Saudis OK Women to Compete at Olympic Games For First Time

5 years ago

At the 5th Annual International Olympic Committee Conference on Women and Sport last month in Los Angeles, a big topic of conversation was whether Saudi Arabia violates the IOC charter on gender equality by not sending female athletes to the Games.

Is anybody else shocked that not all nations field women teams in the Olympics? In 2012?

A recent report by Human Rights Watch found that the Saudi government restrictions put sports beyond the reach of almost all women in the Gulf nation. There are no written laws that ban and restrict women from participating in sports in the Muslim nation, but Saudi Arabia follows a male-dominated puritan form of Islam that follows strict gender segregation.

The stigma of female athletes in Saudi Arabia is rooted in conservative tribal traditions and religious views.  There's no national organization to promote female athletics and physical education is not allowed in girls' schools. Women are also barred from driving or travelling aboard alone.

Saudi Arabia is one of three countries that has never included women in its Olympic teams, along with Qatar and Brunei.

Qatar announced last month that it will use IOC wild-card invitations to send at least two women — a swimmer and sprinter — to London. Two others could be added to the list.

Brunei is also expected to include women this time.

The IOC is now hopeful that all three nations will send females to London, marking the first time every competing delegation is represented by women.

The AP reports:

A Saudi Arabian newspaper says Crown Prince Nayef has approved plans for the conservative Muslim country to send female athletes to the Olympics for the first time at the London Games.

The Saudi-owned and London-based Al-Hayat newspaper says Nayef, who is heir to the aging king, has approved the participation of women at the London Olympics in sports that "meet the standards of women's decency and don't contradict Islamic laws."

Did Saudi Arabia only do this because the International Olympic Committee threatened to bar them from the London Olympics unless they allowed female competitors? Probably.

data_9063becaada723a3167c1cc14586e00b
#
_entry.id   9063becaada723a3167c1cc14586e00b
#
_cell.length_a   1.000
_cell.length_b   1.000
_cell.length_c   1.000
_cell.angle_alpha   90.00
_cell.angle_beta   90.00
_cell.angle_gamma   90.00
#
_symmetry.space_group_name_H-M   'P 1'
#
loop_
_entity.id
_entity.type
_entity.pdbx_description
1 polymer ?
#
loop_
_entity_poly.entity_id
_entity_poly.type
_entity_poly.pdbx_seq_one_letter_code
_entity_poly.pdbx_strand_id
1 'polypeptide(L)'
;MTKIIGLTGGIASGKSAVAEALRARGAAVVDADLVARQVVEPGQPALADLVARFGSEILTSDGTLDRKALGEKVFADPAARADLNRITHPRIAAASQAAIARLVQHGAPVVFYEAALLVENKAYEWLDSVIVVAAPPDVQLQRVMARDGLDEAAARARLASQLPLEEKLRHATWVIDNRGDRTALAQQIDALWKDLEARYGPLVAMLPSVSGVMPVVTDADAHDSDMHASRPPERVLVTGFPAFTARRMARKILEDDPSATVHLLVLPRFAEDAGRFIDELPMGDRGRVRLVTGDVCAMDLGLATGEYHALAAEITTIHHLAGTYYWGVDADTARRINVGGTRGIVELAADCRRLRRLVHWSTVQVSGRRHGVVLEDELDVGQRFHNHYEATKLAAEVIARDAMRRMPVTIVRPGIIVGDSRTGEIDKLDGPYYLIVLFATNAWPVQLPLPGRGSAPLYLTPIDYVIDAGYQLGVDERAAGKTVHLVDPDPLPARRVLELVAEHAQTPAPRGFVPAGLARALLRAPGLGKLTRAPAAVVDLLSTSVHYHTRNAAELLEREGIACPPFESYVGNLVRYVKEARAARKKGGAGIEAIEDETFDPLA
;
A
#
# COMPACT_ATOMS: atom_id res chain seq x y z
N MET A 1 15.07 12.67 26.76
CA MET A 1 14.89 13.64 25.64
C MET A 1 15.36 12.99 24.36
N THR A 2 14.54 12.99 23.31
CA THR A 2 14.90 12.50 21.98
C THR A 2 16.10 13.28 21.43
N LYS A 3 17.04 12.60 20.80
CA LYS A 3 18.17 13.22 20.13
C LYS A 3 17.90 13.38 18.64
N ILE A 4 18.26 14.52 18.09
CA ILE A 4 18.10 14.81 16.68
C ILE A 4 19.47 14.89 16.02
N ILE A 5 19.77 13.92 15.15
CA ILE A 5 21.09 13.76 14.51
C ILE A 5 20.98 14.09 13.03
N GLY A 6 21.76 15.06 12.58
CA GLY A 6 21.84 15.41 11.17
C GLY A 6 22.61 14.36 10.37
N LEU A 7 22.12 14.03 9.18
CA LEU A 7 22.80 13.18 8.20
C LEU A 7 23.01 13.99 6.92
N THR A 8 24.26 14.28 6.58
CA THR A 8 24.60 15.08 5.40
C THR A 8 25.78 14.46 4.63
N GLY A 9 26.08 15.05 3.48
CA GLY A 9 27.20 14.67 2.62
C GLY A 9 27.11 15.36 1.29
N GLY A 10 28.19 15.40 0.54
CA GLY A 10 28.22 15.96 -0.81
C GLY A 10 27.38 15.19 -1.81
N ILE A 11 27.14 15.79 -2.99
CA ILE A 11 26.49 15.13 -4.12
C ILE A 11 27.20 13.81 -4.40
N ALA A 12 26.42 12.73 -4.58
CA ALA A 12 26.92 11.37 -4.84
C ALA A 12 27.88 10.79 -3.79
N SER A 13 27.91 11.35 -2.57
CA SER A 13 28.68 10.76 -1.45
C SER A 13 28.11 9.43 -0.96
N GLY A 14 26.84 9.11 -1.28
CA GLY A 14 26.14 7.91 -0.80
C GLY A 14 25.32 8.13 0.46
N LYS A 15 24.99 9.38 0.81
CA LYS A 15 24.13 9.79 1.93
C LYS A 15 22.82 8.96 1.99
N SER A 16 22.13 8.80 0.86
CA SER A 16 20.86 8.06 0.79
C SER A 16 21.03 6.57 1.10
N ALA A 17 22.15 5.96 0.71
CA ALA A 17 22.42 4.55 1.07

A warning was issued last year by Anita DeFrantz , who heads the IOC Women and Sports Commission, that any country that didn’t allow female athletes to compete would be barred from the global competition.

Credit Image: © Xinhua/

One potential contender for a place on the Saudi team could be 18 year old equestrian Dalma Rushdi Malhas, who won a bronze medal in show jumping at the 2010 Youth Olympics in Singapore. Malhas, who doesn't actually reside in Saudi Arabia, has competed without country affiliation in prior international riding competitions.

Equestrian competitions are less likely to cause uproar from conservatives in the kingdom since, contrary to diving or water polo, where swimsuits could raise problems, horseback riders are fully clothed and expose only their hands and faces.

If Saudi Arabia follows through, all national Olympic committees in London would include women athletes for the first time in Olympic history. About 204 national Olympic committees are expected to compete in London, representing 10,500 athletes.

Great strides? Baby steps is more accurate. The HRW reminds us that the concession should not blind the IOC to the need for a much more systemic plan to end discrimination against Saudi women in sports.

Will be interesting to see what kind of steps are made by 2016.


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